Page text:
Joni Kabana

Cheryl Strayed knows the power of a story and that repetition ups the voltage.

Strayed is best known for her 2012 memoir “Wild” — made into a movie of the same name — about her solo hike up the West Coast of the United States, and her more recent advice column and podcast “Dear Sugar.”

O'Dea / Wikimedia Commons

Segment 1: Three separate ballot measures aim to allow medical marijuana in the Show-Me State.

A smiling person with shoulder-length red hair. Wearing a white shirt and positioned in front of a light neutral background.
Andrew Eccles

She's well known for her stints as assistant Erin on the television show "The Office," the naive friend in the movie "Bridesmaids" and the lead role on Netflix comedy "Unbreakable Kimmy Schmidt." Now Missouri-native Ellie Kemper is branching out from the screen to the page with a newly-released collection of personal essays. We talked about why her the book devotes a chapter to squirrels and what it was like to make the jump from from the Midwest to Hollywood.

Luke X. Martin / KCUR 89.3

Segment 1: The state of KanCare.

Since it's creation in 2013, KanCare has received heavy criticism. The privatized Medicaid dispursement program started by former Gov. Sam Brownback has struggled with long processing wait times, bad data collection and lawsuits. Today, administrators of the program discuss the myriad issues they've dealt with already and the ones that remain to be solved.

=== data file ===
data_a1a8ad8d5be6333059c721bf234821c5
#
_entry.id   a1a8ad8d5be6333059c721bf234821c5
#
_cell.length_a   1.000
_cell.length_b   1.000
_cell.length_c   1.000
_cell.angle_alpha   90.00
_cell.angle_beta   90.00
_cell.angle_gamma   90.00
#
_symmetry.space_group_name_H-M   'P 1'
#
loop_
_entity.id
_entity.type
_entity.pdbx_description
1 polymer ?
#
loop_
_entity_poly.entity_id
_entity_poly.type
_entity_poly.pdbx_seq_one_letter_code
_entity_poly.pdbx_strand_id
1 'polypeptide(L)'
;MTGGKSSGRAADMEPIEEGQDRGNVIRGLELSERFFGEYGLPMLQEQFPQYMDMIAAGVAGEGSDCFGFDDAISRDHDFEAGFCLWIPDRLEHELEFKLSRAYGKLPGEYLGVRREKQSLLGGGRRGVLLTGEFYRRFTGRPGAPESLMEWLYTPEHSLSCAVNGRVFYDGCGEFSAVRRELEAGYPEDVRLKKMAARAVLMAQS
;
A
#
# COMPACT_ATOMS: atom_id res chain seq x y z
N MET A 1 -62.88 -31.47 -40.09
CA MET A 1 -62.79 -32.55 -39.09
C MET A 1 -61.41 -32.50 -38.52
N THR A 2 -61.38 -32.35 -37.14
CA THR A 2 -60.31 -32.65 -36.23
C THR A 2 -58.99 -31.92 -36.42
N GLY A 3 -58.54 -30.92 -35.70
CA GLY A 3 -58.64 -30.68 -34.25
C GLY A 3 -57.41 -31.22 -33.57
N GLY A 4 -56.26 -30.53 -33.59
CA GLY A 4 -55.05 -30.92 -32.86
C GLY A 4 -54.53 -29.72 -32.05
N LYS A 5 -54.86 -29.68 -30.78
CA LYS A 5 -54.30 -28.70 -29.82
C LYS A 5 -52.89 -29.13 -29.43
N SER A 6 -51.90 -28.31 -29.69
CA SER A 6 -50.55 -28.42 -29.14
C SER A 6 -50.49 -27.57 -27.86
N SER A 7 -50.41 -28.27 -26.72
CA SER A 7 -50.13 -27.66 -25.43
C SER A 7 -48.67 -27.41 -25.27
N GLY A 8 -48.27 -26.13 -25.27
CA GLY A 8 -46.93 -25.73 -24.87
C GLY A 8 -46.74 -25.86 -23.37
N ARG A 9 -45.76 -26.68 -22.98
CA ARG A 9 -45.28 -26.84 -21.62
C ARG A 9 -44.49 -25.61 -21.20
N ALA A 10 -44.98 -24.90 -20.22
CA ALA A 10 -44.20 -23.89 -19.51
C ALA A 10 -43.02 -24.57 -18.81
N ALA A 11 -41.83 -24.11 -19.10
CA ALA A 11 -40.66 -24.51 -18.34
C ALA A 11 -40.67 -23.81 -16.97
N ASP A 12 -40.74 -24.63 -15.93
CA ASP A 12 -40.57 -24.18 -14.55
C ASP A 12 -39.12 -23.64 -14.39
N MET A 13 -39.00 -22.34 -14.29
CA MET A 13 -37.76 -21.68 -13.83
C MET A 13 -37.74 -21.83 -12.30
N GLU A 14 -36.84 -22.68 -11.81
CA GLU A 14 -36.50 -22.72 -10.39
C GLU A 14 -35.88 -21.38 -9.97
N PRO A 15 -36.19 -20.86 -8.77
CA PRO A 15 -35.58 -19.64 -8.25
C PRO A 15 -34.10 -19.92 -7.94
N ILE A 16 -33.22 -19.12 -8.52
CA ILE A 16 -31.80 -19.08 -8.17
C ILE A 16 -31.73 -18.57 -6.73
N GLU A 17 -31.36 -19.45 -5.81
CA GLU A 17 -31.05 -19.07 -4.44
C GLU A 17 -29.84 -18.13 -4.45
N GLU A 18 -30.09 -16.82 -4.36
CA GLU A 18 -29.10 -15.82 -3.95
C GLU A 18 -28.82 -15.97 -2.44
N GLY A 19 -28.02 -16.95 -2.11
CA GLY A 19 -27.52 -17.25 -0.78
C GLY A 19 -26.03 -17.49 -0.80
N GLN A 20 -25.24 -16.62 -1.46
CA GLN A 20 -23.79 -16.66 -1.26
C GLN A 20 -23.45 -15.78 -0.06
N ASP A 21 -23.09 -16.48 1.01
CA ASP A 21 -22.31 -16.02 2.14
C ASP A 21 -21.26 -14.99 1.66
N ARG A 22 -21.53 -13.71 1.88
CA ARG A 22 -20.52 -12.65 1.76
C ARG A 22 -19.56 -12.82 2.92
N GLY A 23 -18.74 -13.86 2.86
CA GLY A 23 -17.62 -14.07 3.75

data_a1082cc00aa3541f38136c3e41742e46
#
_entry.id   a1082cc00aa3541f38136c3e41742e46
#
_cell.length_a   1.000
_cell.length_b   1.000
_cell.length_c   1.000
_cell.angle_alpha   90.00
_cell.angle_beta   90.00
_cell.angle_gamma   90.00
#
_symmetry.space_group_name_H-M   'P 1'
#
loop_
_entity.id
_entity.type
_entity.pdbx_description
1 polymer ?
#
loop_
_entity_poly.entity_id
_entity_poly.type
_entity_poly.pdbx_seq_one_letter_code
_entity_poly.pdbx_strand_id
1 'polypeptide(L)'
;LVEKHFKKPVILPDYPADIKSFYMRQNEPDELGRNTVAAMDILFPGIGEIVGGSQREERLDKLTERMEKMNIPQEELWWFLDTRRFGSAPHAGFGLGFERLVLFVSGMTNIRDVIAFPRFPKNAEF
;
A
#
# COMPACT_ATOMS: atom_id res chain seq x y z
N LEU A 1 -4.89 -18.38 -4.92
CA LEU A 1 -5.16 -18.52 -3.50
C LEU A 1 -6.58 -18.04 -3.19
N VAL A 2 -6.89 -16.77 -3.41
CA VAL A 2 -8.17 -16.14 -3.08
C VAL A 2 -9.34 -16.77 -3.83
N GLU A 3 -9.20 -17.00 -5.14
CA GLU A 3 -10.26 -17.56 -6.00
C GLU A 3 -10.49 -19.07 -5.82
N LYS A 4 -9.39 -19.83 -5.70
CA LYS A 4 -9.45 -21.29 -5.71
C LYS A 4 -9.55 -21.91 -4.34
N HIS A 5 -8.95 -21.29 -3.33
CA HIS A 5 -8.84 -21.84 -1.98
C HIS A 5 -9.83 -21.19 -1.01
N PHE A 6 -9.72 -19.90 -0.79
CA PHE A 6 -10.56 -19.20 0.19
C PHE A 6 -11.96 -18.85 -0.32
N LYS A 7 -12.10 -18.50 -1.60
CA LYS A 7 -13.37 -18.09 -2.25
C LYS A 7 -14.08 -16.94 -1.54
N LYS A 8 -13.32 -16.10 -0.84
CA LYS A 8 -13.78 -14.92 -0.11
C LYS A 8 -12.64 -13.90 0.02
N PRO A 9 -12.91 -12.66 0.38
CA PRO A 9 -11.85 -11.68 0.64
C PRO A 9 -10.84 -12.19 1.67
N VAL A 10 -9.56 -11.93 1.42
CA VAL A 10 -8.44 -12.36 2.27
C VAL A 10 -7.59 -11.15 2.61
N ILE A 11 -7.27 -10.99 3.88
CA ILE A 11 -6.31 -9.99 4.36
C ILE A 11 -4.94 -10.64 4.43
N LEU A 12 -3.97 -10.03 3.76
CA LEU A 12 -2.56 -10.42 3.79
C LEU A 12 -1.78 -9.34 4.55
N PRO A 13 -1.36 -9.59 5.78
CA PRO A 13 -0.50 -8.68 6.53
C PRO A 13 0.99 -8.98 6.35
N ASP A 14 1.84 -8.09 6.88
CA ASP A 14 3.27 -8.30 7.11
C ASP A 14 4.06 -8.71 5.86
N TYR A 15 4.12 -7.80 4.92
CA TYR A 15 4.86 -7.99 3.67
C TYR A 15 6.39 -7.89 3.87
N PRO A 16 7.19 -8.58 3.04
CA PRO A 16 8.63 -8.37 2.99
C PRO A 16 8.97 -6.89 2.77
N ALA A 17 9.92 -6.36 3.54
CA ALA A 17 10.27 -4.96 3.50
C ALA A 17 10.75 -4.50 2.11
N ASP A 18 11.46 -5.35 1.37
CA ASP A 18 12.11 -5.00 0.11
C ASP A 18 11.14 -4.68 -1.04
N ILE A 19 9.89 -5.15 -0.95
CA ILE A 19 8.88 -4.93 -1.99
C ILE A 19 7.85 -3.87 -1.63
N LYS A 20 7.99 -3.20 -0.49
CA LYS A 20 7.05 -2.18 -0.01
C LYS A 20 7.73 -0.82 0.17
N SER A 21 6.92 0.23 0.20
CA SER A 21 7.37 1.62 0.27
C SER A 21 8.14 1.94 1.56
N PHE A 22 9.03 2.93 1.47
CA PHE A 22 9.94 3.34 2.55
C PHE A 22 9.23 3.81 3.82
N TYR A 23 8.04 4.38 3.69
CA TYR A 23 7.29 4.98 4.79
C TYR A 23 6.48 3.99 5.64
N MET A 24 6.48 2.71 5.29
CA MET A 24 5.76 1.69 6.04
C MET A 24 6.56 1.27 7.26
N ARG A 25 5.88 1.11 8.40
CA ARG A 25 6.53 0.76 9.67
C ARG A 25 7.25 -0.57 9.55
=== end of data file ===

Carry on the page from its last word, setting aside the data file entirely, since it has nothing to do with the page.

Macmillan Children's Publishing Group

"A Blade So Black," a new young adult novel, is a modern twist on the children's classic, "Alice in Wonderland." This Alice faces the challenges of growing up a black teen in urban Atlanta while also fighting the nightmares in Wonderland. Author L. L. McKinney spoke with us about the novel and how she wrote the female protagonist so her niece could read books with characters that look like her. 

Luke X. Martin / KCUR 89.3

Segment 1: Will redevelopment on a single block of Troost be the bellweather for how the city revitalizes other neighborhoods?

Grey keyboard with "Healthcare" printed on green return key.
BigStock

Segment 1: Kansas refusal to expand Medicaid has delayed access to medical care and left many poor residents uninsured.